Police Use Of Deadly Force And Federal Civil Rights Law — When Have The Police Gone Too Far?

There recently has been an extensive amount of media coverage and opinions about the deadly shooting of a teenager by the Ames Police Department after a vehicle pursuit.  Some support the officer’s actions, others criticize him for various reasons.  I’m not offering opinions on whether the officer’s actions were justified.  Instead, I wanted to review the legal standards under federal civil rights laws that govern law enforcement use of deadly force.  These are the general rules that are used when law enforcement agencies are sued for personal injuries or wrongful death stemming from the use of deadly force.

Well, maybe one opinion first.  Commentators who criticize the officer’s actions frequently assert that the teenage suspect was unarmed.  That’s wrong.  The teenager was armed with a truck.  He had used that truck as a battering ram/weapon during the police pursuit that ended with his shooting death by police.  Now, whether or not he was trying to again use the truck as a weapon at the time the officer shot him is a subject for fair debate.  But let’s stop pretending that the suspect wasn’t armed.  I once had a police tactics/use of force expert point out in court that any of the tools, implements, and other objects found in a garage can be used as a weapon, including a can of beer.  So the concept of an “armed” suspect extends well beyond guns and knives and easily includes motor vehicles.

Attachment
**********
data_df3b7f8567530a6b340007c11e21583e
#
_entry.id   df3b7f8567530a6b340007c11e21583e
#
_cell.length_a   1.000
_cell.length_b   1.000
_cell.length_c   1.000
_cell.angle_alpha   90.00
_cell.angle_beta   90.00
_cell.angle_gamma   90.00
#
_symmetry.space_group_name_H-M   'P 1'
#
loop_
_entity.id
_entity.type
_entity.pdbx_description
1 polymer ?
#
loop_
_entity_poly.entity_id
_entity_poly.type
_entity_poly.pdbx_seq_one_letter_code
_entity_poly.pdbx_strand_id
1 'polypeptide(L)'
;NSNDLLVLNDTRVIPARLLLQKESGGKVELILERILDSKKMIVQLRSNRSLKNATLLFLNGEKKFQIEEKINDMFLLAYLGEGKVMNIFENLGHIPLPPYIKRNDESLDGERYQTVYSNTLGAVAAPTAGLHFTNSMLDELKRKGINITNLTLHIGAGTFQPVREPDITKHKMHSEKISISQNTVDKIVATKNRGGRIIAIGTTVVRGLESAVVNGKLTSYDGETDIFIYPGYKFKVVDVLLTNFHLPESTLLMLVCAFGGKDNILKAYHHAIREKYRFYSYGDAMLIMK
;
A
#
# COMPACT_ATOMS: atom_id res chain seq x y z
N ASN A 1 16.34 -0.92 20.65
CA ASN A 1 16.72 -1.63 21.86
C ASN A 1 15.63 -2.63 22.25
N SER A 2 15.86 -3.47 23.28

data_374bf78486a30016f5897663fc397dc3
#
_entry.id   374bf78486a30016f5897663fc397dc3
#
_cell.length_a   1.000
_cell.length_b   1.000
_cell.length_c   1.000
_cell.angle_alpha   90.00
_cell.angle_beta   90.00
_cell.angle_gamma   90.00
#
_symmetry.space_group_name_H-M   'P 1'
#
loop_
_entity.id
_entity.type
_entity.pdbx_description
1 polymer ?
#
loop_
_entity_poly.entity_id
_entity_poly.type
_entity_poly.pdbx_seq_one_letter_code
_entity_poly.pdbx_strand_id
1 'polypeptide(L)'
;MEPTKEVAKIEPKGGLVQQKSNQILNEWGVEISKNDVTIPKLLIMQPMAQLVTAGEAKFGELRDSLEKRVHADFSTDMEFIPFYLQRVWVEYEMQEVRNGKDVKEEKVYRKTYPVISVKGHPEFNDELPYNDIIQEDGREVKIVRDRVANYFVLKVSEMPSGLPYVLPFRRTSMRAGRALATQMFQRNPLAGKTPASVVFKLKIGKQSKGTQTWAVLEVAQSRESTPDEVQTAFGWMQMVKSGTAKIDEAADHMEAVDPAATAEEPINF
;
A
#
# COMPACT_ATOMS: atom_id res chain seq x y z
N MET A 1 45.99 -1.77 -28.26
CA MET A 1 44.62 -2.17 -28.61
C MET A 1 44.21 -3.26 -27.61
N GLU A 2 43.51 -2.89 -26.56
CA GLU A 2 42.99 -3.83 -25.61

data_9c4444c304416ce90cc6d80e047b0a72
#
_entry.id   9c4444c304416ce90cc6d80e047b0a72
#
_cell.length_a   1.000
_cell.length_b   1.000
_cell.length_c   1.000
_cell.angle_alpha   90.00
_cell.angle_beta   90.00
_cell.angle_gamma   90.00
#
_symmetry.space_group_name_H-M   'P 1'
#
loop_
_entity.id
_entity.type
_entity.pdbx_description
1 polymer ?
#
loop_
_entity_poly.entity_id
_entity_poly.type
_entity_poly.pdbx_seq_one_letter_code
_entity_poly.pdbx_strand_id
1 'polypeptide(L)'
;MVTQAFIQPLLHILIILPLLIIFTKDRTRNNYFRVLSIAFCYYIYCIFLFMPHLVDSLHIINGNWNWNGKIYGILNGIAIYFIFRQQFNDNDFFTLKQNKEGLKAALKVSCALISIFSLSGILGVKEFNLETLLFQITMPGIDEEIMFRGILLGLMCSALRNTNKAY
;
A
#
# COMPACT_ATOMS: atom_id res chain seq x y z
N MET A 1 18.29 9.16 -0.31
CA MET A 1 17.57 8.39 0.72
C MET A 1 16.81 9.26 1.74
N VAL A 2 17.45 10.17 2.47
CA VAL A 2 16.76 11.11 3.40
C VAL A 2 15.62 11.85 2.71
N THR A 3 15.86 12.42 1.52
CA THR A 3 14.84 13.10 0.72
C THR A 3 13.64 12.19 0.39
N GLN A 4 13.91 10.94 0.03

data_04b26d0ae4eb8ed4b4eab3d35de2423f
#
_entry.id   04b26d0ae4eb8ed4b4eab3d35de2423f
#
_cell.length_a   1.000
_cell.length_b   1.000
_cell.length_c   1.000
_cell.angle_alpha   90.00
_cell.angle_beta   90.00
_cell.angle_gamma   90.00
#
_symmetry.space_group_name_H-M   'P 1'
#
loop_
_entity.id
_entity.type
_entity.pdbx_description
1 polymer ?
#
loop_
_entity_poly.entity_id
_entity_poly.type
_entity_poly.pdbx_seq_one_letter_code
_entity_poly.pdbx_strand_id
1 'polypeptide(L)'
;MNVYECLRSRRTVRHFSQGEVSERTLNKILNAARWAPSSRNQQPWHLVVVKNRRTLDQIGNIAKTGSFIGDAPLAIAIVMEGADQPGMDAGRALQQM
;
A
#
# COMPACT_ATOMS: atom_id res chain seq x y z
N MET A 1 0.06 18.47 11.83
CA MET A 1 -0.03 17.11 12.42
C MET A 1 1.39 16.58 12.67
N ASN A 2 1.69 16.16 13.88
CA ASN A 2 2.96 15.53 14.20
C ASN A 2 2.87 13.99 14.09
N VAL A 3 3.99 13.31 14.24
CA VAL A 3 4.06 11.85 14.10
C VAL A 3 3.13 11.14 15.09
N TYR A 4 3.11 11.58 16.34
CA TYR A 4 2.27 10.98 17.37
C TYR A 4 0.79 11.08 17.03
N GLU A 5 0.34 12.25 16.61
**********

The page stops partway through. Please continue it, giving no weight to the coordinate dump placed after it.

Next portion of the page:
Moving on to the general law concerning deadly force, apprehension by the use of deadly force is a seizure subject to the reasonableness requirement of the Fourth Amendment.  The Fourth Amendment prohibits officers from using deadly force to make an arrest unless the individual poses a threat of serious physical harm.  When the suspect poses no immediate threat to the officer and no threat to others, deadly force is not justified.   Notwithstanding probable cause to seize or arrest a suspect, an officer may not always do so by killing the person.

All claims that law enforcement officers have used excessive force, whether deadly or not, in the course of an arrest, investigatory stop, or other seizure are analyzed under the Fourth Amendment’s objective reasonableness standard.  The key question is whether officers’ actions are objectively reasonable in light of the facts and circumstances confronting them.  Officers’ underlying intent or motivation in using force is not a factor in the objective reasonableness inquiry. 

The reasonableness of an officer’s use of force, including deadly force, is evaluated by looking at the totality of the circumstances.  Relevant circumstances include the severity of the crime at issue, whether the suspect poses an immediate threat to the safety of the officers or others, and whether the suspect is actively resisting arrest or attempting to evade by flight.  If the suspect threatens the officer with a weapon or there is probable cause to believe that the suspect has committed a crime involving the infliction or threatened infliction of serious physical harm, deadly force may be used if necessary to prevent escape, and if, when feasible, some warning has been given.


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